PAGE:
Jinghong Chen | Bond Life Sciences Center

Since eight years old, Beverly Agtuca knew she wanted to be a scientist.

A trip to Philippines changed Agtuca, an American-born Filipino, and inspired her passion on plants.

“My grandma always told me to work in the field all day so that they can have enough food for us to eat,” Agtuca said. “The life [in Philippines] is so different from here…I want to not just provide food but be that scientist trying to figuring something out, and hopefully saving the world.”

Agtuca is on her way to her dream. She is now a third year doctoral student in Gary Stacey’s lab at Bond Life Sciences Center with a focus on nitrogen-fixing bacteria.

Although she has been involved in research since high school, Agtuca recently faced a new challenge of telling people about her work. The Preparing Tomorrow’s Leaders of Science class tasked her with making a 90-second video to explain her two-year study to the general public.

Her team, “The A Team,” chose to go with the benefits of having nitrogen-fixing bacteria.

For decades, people have been adding nitrogen fertilizers to plants to improve yields, but this can lead to pollution in water systems and ecosystems. Scientists need to enhance plant productivity to meet a huge food demand by the year of 2050.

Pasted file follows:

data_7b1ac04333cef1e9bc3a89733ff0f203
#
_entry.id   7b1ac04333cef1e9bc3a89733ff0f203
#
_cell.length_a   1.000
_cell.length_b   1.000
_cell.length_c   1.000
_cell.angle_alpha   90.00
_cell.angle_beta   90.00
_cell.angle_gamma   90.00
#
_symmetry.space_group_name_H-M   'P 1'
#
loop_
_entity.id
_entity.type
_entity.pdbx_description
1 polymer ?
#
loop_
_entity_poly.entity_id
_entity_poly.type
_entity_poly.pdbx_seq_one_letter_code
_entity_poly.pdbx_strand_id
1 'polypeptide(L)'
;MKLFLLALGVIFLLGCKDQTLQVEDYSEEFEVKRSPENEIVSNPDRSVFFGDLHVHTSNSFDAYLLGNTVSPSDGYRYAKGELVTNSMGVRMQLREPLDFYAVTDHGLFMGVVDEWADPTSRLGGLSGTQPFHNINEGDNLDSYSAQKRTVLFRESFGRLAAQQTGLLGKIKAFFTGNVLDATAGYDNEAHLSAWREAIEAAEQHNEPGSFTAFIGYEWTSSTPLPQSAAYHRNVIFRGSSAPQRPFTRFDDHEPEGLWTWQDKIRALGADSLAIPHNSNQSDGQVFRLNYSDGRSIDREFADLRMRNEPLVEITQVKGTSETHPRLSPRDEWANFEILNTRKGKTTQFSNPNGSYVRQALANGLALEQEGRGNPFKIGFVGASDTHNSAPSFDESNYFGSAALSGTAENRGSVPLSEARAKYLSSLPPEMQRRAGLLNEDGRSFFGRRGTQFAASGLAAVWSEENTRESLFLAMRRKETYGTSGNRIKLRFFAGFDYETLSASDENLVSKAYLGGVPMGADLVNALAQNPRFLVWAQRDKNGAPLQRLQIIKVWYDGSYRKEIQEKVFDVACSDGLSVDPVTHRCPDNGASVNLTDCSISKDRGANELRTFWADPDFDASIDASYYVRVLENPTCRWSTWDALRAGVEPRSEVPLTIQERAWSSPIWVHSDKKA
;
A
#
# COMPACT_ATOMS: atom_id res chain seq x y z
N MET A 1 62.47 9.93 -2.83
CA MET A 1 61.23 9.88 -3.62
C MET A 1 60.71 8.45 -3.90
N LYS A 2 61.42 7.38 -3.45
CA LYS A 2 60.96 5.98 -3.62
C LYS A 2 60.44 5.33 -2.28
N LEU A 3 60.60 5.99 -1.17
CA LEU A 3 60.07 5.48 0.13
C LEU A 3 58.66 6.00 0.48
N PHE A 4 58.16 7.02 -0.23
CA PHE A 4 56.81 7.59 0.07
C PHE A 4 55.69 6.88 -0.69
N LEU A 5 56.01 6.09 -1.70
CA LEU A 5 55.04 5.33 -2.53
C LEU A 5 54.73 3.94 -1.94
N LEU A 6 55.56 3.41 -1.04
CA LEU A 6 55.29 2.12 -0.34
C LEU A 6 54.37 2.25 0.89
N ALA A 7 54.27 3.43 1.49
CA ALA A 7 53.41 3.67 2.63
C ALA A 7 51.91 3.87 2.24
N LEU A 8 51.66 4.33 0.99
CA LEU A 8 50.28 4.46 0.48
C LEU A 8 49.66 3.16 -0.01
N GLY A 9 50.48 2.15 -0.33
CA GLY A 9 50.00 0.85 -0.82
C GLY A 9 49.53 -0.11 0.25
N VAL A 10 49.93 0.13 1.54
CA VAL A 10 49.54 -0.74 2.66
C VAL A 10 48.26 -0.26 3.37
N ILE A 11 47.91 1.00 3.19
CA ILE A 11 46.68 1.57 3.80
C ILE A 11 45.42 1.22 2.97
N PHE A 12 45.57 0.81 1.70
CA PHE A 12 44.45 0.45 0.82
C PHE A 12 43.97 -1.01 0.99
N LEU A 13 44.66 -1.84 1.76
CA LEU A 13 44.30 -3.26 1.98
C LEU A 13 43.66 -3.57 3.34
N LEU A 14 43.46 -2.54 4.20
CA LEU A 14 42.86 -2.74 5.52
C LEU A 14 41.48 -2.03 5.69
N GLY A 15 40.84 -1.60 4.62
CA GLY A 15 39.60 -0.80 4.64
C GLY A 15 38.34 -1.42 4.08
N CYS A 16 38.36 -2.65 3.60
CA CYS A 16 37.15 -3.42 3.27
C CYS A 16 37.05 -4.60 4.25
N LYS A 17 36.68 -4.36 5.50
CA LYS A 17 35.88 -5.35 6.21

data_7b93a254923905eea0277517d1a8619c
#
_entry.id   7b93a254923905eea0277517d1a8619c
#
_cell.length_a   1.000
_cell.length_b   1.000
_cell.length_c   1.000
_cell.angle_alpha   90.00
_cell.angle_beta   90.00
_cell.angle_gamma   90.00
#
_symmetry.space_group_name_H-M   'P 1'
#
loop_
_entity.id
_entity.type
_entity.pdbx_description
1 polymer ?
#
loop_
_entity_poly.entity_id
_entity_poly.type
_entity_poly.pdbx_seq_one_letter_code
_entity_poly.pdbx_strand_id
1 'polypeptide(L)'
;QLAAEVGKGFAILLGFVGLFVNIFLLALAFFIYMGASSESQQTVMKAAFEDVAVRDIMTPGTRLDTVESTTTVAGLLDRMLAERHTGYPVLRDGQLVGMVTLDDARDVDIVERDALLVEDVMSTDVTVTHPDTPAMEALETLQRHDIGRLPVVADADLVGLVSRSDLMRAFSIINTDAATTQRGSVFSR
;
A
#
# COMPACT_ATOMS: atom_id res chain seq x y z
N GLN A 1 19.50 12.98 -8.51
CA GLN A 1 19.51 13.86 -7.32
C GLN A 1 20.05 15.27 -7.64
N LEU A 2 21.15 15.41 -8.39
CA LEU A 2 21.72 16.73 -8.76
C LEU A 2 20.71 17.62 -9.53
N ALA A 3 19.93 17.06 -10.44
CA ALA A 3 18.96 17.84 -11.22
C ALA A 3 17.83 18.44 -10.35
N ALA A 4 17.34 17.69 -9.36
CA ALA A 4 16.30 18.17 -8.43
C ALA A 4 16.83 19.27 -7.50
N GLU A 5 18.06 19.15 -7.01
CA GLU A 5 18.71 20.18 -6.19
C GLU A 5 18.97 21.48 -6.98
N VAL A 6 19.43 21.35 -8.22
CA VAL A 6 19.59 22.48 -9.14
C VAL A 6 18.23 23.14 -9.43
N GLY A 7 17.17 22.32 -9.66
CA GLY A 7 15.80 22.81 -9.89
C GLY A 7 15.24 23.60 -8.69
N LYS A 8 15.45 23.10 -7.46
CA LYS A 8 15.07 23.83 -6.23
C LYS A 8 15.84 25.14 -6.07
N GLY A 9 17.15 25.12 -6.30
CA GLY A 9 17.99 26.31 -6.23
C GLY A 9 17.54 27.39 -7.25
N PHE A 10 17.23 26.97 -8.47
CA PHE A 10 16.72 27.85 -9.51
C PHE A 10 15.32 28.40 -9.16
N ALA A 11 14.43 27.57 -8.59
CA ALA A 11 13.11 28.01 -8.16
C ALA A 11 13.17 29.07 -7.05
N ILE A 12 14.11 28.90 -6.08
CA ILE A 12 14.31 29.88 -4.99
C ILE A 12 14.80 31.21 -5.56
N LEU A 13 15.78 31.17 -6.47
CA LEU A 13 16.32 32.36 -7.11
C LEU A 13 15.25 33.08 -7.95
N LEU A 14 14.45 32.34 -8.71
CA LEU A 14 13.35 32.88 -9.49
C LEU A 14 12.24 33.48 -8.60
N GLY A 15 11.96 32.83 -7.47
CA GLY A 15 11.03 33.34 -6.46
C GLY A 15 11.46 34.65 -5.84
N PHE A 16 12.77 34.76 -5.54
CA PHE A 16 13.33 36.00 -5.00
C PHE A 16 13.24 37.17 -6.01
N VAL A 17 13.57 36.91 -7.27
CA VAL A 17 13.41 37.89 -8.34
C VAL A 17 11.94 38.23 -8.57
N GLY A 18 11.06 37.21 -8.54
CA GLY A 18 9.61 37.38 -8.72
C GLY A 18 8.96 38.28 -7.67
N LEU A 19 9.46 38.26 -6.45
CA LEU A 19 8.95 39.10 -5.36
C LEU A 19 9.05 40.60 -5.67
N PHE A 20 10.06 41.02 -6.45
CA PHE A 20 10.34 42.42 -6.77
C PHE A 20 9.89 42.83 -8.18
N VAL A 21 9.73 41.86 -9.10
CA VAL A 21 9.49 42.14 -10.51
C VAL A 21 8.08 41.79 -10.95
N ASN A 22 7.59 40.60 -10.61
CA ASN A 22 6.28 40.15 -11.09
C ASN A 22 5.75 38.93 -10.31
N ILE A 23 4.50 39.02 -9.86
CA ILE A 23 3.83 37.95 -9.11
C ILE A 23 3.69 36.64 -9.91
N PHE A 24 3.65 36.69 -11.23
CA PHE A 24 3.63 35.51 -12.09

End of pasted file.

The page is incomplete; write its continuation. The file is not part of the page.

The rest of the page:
One little bacteria might make this possible and save the world. Rhizobia, a type of natural bacteria in soil, are able to fix nitrogen via biological nitrogen fixation. These bacteria can convert nitrogen gas into ammonia as a plant nutrient source, while the plants give all the carbon sources back to the bacteria.

“It is like a walky-talky,” Agtuca said. “They are communicating with each other.”

Yet before speaking to the public, Agtuca needs to explain the plant-bacteria interaction to her teammates. Students less well versed in science like Jessica Kaiser, a strategic communication student, thinks of science differently.